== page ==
Ragman
 
  1  
Reply Wed 29 Feb, 2012 03:55 pm
@panzade,
I hear that he cut way down quite recently.
Mame
 
  2  
Reply Wed 29 Feb, 2012 04:01 pm
@Letty,
This is the one I remember watching Smile

http://www.youtube.com/watch?v=Y08ingivLdQ&feature=fvwrel
0 Replies
 
panzade
 
  1  
Reply Wed 29 Feb, 2012 04:04 pm
@Ragman,
Quote:
I hear that he cut way down quite recently.


I just talked to our drummer who's the head of the volunteer fire squad.He said the paramedics got on the radio to alert him that Davey had passed. Sad day.
0 Replies
 
JPB
 
  1  
Reply Wed 29 Feb, 2012 04:29 pm
@Ragman,
Ragman wrote:

I hear that he cut way down quite recently.


Well, there you go...
0 Replies
 
farmerman
 
  1  
Reply Wed 29 Feb, 2012 04:36 pm
@panzade,
Ive always heard that the Monkees never did any opf their own singing or even writing. Zat So?
The studio bands were always used as playing the bulk of much of the music we heard on hit songs
MontereyJack
 
  2  
Reply Wed 29 Feb, 2012 04:47 pm
I think they did their own singing but at least in the early days there were pro musicians, but as the years went on they did their own musicianing too. At least that's what I remember. Mike Nesmith was an actual musician before the Monkees and went on to something of a solo career after. At least one other one wass, I believe, a practicing musician. Mike may also have written some of their songs. "Daydream Believer" and I think one other of their hits was/were written by John Stewart, a longtime but not original member of the Kingston Trio, who also wrote some of the later Trio's better-known songs. He also went on to a flourishing solo career. Was kind of RFK's house band before the assassination, and had a song he wrote picked up as something of a theme song by NASA.
0 Replies
 
MontereyJack
 
  1  
Reply Wed 29 Feb, 2012 04:50 pm
Riu, Riu Chiu, a Catalan Christmas carol from before 1550, done by the Monkees some twenty years before it achieved any sort of wide notice. Pretty classy, and prescient, guys.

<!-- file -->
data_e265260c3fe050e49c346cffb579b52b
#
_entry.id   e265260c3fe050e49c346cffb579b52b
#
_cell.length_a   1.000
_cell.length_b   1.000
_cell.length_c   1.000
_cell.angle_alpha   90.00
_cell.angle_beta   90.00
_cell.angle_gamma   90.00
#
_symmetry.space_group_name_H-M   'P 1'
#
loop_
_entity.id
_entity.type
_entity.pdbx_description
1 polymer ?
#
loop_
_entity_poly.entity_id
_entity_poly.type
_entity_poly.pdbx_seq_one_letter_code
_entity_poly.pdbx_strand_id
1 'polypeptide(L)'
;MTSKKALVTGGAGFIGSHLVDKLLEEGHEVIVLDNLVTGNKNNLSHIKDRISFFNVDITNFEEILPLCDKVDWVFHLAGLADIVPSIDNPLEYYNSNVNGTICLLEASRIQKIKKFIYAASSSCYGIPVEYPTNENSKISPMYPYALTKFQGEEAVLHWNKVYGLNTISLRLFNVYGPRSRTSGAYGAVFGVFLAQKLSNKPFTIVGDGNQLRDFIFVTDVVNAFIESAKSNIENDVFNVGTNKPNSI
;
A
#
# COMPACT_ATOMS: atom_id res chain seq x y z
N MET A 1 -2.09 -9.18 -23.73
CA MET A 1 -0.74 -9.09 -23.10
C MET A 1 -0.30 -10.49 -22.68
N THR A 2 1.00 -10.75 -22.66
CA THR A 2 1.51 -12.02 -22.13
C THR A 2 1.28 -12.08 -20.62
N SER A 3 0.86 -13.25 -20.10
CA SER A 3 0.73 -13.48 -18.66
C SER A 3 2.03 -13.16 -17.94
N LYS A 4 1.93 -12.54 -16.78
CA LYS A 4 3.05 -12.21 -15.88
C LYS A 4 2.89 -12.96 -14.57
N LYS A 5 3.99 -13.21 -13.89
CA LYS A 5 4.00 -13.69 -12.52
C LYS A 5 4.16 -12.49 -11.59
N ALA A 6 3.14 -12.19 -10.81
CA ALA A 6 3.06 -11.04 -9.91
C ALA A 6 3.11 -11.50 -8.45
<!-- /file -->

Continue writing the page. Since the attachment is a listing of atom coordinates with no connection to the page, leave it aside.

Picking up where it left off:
ehBeth
 
  1  
Reply Wed 29 Feb, 2012 04:59 pm
@MontereyJack,
It is a standard at an early music group's Christmas Mass that I attend. Their version would not be out of place.
0 Replies
 
Ragman
 
  1  
Reply Wed 29 Feb, 2012 06:06 pm
@farmerman,
In the beginning of the show (and for those 2 hit albums) they sang only on the tracks. Later on by the end of 2nd season, they battled to allow them to play their own instruments. They were overruled by megalomaniacal producer Don Kirshner.

Mickey Dolenz was a pretty novice drummer but Tork and Nesmith were fairly experienced musicians. Kirshner had the pick of the best studio musicians and ran a tight ship. Nesmith was the rebel of the group and the most admant and pushed back to gain artistic control for the group and Kirshner and he almost came to blows in the end.

"Kirshner was hired by the producers of The Monkees to provide hitworthy songs to accompany the television program, within a demanding schedule. Kirshner quickly corralled songwriting talent from his Brill Building stable of writers and musicians to create catchy, engaging tracks which the band could pretend to perform on the show.

This move was not because of any lack of Monkee talent — Mike Nesmith and Peter Tork were already experienced musicians, and Davy Jones was an established musical performer; but as a working band they had little experience, and Micky Dolenz was completely new to drums — but to churn out ready-to-go recordings to give each new episode its own song. Each Monkee was retained for vocal duties, but they were not allowed to play on the records.

The formula worked phenomenally well: singles "Last Train to Clarksville" and "I'm a Believer"; the first two Monkees albums were produced and released in time to catch the initial wave of the television program's popularity. Future Taj Mahal and John Lennon guitarist Jesse Ed Davis sat in on guitar. After a year, the Monkees wanted another chance to all play their own instruments on the records. They also wanted additional oversight into which songs would be released as singles. Further, when word belatedly came out that the band had not played on the first season's songs, a controversy arose, and the public expressed a desire to hear the television stars perform their own music.

The matter reached a breaking point over a disagreement regarding the Neil Diamond-penned "A Little Bit Me, A Little Bit You" in early 1967. The song, released by Kirshner as a single without Columbia Pictures' consent, led to his dismissal. The initial B-side was replaced with a Nesmith song, performed by the Monkees, and they performed on the next year's recordings, featured in the show's second season. Monkees record sales dropped by nearly half after Kirshner's departure"